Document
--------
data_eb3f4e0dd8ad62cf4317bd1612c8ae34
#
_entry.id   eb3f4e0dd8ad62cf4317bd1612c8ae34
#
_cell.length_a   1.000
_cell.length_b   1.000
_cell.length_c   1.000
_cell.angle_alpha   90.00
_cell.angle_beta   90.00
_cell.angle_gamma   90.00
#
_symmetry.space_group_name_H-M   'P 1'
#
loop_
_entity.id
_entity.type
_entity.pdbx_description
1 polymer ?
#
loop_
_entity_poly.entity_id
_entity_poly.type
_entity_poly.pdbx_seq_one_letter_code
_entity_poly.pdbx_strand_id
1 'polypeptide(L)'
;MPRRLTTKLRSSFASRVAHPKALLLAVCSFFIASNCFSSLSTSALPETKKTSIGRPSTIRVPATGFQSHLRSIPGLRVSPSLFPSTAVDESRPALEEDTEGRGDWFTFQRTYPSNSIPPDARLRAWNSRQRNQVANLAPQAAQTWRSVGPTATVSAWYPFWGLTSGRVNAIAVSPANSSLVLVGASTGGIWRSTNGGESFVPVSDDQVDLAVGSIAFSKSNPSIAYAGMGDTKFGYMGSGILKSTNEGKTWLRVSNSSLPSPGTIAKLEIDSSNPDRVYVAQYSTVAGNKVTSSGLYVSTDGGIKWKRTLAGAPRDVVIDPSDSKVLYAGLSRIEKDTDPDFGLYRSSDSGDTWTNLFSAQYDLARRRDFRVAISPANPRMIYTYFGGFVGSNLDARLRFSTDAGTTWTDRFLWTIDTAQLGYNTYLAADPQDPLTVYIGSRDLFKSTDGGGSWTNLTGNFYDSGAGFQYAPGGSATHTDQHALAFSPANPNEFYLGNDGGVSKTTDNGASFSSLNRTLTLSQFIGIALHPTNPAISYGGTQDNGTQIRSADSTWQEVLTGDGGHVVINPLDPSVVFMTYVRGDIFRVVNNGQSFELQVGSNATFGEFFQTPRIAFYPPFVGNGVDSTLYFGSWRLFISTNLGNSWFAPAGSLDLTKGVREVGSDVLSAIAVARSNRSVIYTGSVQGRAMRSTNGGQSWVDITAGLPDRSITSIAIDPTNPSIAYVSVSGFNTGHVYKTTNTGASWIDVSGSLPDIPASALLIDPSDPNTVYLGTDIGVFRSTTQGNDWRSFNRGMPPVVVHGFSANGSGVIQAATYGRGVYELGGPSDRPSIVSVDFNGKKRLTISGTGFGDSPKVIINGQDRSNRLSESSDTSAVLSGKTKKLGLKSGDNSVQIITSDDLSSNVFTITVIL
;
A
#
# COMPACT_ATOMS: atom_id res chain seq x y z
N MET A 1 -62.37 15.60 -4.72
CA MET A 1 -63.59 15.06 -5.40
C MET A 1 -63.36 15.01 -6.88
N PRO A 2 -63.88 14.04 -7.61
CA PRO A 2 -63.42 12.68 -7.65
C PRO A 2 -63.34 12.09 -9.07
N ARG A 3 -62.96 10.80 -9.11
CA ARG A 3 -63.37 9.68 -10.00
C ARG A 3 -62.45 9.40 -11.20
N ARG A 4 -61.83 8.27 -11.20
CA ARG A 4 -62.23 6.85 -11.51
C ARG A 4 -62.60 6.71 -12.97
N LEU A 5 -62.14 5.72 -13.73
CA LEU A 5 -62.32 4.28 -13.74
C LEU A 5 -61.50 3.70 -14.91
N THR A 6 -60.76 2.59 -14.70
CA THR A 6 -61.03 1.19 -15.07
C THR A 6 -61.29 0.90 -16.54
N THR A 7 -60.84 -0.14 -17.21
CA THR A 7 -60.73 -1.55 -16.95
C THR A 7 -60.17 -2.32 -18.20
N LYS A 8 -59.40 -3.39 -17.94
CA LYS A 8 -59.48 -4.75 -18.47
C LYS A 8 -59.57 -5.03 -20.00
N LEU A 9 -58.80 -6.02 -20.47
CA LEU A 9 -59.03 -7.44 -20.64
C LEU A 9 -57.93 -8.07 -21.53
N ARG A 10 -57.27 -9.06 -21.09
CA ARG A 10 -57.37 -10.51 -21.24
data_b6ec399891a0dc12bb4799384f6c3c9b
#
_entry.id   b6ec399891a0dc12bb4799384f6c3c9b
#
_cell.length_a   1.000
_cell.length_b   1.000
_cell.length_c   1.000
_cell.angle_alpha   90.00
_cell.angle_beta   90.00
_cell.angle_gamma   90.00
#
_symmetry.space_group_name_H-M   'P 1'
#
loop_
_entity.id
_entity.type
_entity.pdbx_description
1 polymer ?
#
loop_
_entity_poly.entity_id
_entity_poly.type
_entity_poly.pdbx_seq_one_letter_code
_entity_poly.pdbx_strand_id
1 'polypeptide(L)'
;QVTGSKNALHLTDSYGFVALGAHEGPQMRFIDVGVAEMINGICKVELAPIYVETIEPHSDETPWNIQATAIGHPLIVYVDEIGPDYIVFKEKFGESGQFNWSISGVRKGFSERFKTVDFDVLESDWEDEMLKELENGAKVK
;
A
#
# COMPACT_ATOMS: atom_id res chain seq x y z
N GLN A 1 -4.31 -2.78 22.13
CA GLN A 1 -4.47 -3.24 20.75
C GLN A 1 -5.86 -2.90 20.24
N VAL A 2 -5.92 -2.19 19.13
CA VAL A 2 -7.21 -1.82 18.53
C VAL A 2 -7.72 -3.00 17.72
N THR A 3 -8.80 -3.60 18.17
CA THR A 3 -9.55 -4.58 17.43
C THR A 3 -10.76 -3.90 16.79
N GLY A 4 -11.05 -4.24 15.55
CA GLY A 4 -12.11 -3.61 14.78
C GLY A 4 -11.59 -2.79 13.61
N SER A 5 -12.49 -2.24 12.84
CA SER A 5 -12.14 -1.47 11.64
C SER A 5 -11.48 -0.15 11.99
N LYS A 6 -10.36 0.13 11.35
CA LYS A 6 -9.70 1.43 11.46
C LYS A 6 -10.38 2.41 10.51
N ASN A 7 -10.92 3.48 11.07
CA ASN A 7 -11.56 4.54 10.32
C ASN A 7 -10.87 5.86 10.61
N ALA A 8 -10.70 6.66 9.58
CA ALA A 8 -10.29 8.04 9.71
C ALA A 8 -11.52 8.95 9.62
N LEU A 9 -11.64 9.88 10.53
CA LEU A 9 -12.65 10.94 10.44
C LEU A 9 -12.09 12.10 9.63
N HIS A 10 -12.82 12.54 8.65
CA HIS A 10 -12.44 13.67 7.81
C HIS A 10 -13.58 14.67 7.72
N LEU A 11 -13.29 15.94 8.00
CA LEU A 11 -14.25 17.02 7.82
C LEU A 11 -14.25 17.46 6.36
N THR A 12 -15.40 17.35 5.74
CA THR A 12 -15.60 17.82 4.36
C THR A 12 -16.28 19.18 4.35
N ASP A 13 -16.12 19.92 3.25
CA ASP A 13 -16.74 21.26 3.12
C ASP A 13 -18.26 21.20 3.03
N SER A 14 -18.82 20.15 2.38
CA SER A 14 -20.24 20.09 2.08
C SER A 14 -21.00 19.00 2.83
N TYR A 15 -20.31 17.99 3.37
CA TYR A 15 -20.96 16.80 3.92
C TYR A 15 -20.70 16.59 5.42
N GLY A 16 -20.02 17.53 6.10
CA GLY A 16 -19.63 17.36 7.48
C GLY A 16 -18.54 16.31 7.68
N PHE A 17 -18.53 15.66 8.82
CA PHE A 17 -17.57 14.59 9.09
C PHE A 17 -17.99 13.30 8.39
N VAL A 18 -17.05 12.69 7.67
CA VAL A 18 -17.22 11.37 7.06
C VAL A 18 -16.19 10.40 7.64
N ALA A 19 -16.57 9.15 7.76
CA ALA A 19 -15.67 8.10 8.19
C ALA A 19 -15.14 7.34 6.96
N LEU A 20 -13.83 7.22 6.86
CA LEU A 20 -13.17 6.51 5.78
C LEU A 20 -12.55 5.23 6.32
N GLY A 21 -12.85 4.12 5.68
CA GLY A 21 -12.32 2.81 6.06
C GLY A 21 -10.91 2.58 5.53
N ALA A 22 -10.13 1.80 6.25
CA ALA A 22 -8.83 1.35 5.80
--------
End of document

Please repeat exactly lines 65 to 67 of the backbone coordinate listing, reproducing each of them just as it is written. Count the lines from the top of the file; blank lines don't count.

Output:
_cell.length_b   1.000
_cell.length_c   1.000
_cell.angle_alpha   90.00